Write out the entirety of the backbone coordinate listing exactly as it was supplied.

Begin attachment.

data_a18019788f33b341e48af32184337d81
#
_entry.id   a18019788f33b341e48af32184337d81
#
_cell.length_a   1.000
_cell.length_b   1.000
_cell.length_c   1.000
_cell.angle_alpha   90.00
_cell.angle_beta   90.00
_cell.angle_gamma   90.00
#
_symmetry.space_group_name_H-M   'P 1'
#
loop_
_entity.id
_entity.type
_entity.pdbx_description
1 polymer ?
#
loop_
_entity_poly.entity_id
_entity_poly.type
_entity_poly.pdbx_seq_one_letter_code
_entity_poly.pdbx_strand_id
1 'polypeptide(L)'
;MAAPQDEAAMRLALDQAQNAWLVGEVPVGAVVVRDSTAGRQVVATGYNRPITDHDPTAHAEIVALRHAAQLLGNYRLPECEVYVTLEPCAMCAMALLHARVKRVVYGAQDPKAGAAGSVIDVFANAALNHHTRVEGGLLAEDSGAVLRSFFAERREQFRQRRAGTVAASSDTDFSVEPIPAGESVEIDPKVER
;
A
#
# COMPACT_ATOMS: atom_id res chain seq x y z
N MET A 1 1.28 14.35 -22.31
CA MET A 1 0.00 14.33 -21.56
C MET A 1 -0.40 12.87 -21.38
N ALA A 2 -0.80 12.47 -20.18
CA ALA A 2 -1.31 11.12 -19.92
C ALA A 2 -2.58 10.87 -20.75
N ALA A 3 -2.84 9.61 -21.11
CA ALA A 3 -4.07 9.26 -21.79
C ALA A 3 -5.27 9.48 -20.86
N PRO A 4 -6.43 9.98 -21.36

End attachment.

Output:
data_a18019788f33b341e48af32184337d81
#
_entry.id   a18019788f33b341e48af32184337d81
#
_cell.length_a   1.000
_cell.length_b   1.000
_cell.length_c   1.000
_cell.angle_alpha   90.00
_cell.angle_beta   90.00
_cell.angle_gamma   90.00
#
_symmetry.space_group_name_H-M   'P 1'
#
loop_
_entity.id
_entity.type
_entity.pdbx_description
1 polymer ?
#
loop_
_entity_poly.entity_id
_entity_poly.type
_entity_poly.pdbx_seq_one_letter_code
_entity_poly.pdbx_strand_id
1 'polypeptide(L)'
;MAAPQDEAAMRLALDQAQNAWLVGEVPVGAVVVRDSTAGRQVVATGYNRPITDHDPTAHAEIVALRHAAQLLGNYRLPECEVYVTLEPCAMCAMALLHARVKRVVYGAQDPKAGAAGSVIDVFANAALNHHTRVEGGLLAEDSGAVLRSFFAERREQFRQRRAGTVAASSDTDFSVEPIPAGESVEIDPKVER
;
A
#
# COMPACT_ATOMS: atom_id res chain seq x y z
N MET A 1 1.28 14.35 -22.31
CA MET A 1 0.00 14.33 -21.56
C MET A 1 -0.40 12.87 -21.38
N ALA A 2 -0.80 12.47 -20.18
CA ALA A 2 -1.31 11.12 -19.92
C ALA A 2 -2.58 10.87 -20.75
N ALA A 3 -2.84 9.61 -21.11
CA ALA A 3 -4.07 9.26 -21.79
C ALA A 3 -5.27 9.48 -20.86
N PRO A 4 -6.43 9.98 -21.36